Deliberately loving ridiculous things
"I suppose, as a poet, among my fears can be counted the deep-seated uneasiness surrounding the possibility that one day it will be revealed that I consecrated my life to an imbecility. Part of what I mean—what I think I mean—by "imbecility" is something intrinsically unnecessary and superfluous and thereby unintentionally cruel." [...]
"Connoisseurs of reading are very silly people. But like Thomas Merton said, one day you wake up and realize religion is ridiculous and that you will stick with it anyway. What love is ever any different?" –Mary Ruefle, Madness, Rack, and Honey
Love might be one reason people stick with ridiculous relationships and things. Another might be force of habit. Another: clinging to identity. Others might be denial or amnesia or worse.
Q: When you keep a relationship you know to be ridiculous or hard to defend, whether with a lover, a project, a business, a pastime, a group or ideology, or anything else, how do you know you're doing so for good reasons like love, and not bad one's like avoidance? Or do you know? Maybe the question should be put in the past tense. Take us there if you want. (6 August, 2016)
Over a decade ago I began a novel. It was workshopped at Tin House, moved with me from Colorado to Oregon, and was finished a few years later. Our relationship was complicated. I saw in it my idealized self: sharp, assured, fearless. For years I would work on nothing else, consumed by my vision of what the novel could be. Then I wouldn’t write at all. Or I would return to it, but other stories were tugging at me, and my attachment to it began to waver. I felt guilt, hope, anxiety, dread, longing. A real writer wrote novels. I had internalized the pressure short story writers face to write one. But my novel remained a series of discreet, episodic scenes lacking a vision to lift them up and hold them together. I lost faith.
The good reasons for pursuing it—courage and determination—grew into bad ones—stubbornness and shortsightedness. I’m not sure if one can know from the beginning what our motives are for entering a relationship, since so much depends on how we see ourselves in relation to social, economic, political, or cultural expectations, but for me, once I came to terms with the end of mine, I was relieved and grateful. I was free.
Try to explain “I’m a writer” to a group of women, ladies, who stay at home with children with names like Saffron and Morrison, who drive spotless luxury SUVs and play tennis daily. You’re at happy hour. Kids are with husbands or au pairs. Try to explain what you write. Try to explain that your most recent short story is about a barren woman who eats her own home. Eats. Her. Home.
Here’s what will happen: silence. Polite smiles. A few will ask to read something “someday.”
The place I live is a bubble of high socio-economic standards on what used to be ranchland. And, I have friends here. Friendships with complicated women masked in feminine perfection. I’m part of them, but I’m not. I’m a small-town girl whose small town, because of location or because of fate, became wealthy. My husband and I have maintained our home here, but it doesn’t look or feel like the others that are near us. I attend readings and rise early to craft sentences to the best of my ability. And, I’m part of my circle of writers, smart people with strong opinions about politics and Oxford commas, but I’m also not. I work a corporate job to make money, to help pay for the house, the private Kinder, and, yes, the Pilates classes. I read Better Homes. They say that no man (or woman) is an island, but I’ve become exactly that. Amanda of Writer’s Island in the Suburbian Sea.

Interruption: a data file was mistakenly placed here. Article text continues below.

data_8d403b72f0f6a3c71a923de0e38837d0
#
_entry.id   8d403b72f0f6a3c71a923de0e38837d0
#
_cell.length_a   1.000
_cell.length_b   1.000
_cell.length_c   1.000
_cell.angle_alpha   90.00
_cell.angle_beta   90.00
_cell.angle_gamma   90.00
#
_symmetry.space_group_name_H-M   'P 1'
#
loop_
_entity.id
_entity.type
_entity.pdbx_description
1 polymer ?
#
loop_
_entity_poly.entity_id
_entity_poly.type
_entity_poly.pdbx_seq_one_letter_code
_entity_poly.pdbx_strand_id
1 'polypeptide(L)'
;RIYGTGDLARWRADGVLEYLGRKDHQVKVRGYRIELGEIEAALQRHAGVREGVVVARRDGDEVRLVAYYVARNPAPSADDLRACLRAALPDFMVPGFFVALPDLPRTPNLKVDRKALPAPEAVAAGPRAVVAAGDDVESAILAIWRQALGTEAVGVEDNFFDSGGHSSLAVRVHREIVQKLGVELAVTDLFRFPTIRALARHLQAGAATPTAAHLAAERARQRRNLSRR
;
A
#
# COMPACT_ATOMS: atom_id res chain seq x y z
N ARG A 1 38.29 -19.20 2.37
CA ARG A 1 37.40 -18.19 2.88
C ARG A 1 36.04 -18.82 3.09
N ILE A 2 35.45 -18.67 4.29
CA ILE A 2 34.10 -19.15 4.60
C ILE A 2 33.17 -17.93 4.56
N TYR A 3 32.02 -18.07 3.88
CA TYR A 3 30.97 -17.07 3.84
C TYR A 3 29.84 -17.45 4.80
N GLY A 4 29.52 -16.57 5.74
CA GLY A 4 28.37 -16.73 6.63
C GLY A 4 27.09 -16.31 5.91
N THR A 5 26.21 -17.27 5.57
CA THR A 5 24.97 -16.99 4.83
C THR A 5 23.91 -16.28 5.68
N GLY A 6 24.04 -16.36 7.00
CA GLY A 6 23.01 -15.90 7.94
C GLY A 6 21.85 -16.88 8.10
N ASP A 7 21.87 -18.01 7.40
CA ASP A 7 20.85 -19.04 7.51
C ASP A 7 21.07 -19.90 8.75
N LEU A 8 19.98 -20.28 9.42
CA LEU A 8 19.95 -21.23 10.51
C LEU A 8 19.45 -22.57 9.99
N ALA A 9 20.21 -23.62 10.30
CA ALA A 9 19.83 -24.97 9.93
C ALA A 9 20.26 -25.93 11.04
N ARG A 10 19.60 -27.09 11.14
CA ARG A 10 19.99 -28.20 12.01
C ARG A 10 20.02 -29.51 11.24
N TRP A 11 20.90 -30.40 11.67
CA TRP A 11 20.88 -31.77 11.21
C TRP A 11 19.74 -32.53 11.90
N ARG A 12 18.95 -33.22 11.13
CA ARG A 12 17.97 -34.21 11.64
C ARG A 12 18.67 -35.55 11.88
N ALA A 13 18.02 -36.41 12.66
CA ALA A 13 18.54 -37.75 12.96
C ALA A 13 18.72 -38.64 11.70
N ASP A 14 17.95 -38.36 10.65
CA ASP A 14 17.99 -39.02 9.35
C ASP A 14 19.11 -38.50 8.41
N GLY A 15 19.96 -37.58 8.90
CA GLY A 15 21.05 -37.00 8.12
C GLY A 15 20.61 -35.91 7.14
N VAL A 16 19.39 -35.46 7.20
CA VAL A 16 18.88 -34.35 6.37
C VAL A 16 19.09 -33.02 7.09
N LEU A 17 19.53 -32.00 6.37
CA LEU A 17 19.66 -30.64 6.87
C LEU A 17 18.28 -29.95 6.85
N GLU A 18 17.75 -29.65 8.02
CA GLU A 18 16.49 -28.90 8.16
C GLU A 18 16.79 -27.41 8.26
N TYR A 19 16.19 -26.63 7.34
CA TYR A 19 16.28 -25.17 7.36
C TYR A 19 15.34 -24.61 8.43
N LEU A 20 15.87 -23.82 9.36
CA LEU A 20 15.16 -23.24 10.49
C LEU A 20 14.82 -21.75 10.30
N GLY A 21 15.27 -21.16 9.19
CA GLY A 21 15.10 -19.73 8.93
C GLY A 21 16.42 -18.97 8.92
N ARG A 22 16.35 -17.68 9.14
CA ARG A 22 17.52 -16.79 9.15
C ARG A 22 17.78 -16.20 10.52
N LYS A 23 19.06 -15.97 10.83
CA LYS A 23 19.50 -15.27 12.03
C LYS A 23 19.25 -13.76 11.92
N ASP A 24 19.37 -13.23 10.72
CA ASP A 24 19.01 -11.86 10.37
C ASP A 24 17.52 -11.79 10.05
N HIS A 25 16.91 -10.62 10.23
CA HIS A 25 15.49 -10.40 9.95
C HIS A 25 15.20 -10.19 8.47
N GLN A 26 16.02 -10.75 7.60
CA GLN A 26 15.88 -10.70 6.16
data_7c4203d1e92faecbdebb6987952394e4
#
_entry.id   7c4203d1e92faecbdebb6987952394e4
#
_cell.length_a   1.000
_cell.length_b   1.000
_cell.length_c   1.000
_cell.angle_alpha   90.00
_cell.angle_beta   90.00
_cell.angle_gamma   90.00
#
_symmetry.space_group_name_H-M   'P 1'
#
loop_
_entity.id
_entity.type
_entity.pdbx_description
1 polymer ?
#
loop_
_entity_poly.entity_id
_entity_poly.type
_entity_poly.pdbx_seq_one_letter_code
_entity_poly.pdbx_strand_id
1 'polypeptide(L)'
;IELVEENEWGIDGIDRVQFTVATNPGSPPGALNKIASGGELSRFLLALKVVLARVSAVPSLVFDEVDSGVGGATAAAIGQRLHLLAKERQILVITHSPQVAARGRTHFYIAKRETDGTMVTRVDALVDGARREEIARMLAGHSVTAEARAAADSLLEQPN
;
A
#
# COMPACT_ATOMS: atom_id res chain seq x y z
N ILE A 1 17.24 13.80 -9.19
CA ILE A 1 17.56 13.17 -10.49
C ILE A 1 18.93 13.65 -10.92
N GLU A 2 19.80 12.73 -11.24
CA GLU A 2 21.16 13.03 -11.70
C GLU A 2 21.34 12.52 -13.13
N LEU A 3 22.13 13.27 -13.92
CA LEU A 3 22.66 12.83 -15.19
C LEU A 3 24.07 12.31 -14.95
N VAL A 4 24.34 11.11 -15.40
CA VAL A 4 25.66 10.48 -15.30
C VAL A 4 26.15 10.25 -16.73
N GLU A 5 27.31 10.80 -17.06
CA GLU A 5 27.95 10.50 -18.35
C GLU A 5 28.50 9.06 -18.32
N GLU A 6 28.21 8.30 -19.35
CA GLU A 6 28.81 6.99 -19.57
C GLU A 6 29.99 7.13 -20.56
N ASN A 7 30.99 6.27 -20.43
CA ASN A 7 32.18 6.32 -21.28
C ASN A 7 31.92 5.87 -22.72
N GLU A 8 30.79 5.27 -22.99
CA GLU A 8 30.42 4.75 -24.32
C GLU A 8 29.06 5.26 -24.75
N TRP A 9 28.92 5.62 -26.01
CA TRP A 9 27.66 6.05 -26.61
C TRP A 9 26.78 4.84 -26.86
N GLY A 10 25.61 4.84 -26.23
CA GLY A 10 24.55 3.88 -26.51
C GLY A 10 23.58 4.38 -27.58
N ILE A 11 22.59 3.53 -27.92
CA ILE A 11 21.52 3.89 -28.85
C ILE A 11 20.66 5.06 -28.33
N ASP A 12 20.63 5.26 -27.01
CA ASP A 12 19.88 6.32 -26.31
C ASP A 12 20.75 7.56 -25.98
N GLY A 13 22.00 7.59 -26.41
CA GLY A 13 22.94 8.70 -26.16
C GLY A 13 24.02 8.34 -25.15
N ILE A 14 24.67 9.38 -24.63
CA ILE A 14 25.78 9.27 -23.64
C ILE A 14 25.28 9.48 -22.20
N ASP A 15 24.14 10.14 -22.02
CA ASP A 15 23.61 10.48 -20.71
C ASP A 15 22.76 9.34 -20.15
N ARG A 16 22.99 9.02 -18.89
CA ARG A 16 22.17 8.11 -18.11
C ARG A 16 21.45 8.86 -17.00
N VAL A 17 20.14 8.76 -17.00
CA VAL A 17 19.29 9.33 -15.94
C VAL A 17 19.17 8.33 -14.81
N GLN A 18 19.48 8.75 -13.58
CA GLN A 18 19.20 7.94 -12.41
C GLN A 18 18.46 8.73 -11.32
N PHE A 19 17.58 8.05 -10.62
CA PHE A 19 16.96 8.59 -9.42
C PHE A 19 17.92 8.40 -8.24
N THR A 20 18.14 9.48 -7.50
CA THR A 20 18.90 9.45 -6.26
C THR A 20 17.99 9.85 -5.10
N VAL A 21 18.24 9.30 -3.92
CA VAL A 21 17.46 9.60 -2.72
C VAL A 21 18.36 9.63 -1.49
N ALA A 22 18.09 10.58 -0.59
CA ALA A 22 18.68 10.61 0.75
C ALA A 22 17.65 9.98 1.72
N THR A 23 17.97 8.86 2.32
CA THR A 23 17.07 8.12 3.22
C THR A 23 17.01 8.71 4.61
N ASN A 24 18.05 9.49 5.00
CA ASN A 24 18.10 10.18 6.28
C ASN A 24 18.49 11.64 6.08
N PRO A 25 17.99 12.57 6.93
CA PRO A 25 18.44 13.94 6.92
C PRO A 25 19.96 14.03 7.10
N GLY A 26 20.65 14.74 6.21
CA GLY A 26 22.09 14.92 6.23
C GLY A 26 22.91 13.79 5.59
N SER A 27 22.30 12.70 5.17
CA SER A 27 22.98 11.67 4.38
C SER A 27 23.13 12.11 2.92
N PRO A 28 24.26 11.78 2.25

It can be lonely here.
But, here’s the truth: the two worlds in which I travel are both remarkable. Writers are energy and art generators. Eccentric, creative, passionate. But suburbia is interesting. There’s this desperate desire to be more. There’s a love for children, for family, for life. These ladies who lunch, once you learn about them, are stories in and of themselves. They strive, they struggle, and they are capable of remark-able moments. They just do it in full make-up and wedges.
I do love these worlds. Perhaps it’s because I can push them against each other, like two continents, and build up these miniature mountains of ideas. And if I resided in just one, and not in the other, something would be lost. Something would be flat.
I doubt that anyone else is so appropriately pinned by this question, or that any question could target my life-compelling BIG IDEA with a more accurate flame thrower. I have devoted almost all my life to an idea that had me accused of arrogance, delusion, and finally had me shackled to a bed as insane. It cost almost all I had, short of life itself. This question of what was undoubtedly ‘unintentionally cruel’ and whether love played any part in my stubborn devotion to it was put on trial.
I never asked for the EXPERIENCE that demanded the Book be written, nor sought it, but it happened and it took away the entire outer material creation and left me in a field of light, conscious lumin-escence; No thing.
The question asked here implies that ideas, projects, ideologies are like beads in a market stall, there to try and buy and once bought, possessed exclusively and all credit to the Professor en route for Stockholm. Instead in a coherent field, ideas find us, since we too are ideas in another dimension. The structure of the basket in which an idea coils like a cobra may change size, shape, colour. It is the idea that weaves it. Sometimes they escape and coil in a better, more articulate receptacle.
I had no idea, but an experience giving birth to one. My bruised Ego in the worldly sense is soothed by the forty-five years it took for others to join me. That’s something. Better than betraying the truth of the idea that bit me. Easy to contemplate, impossible to achieve since experiential ideas have their own gravity. Intellect can pick and choose.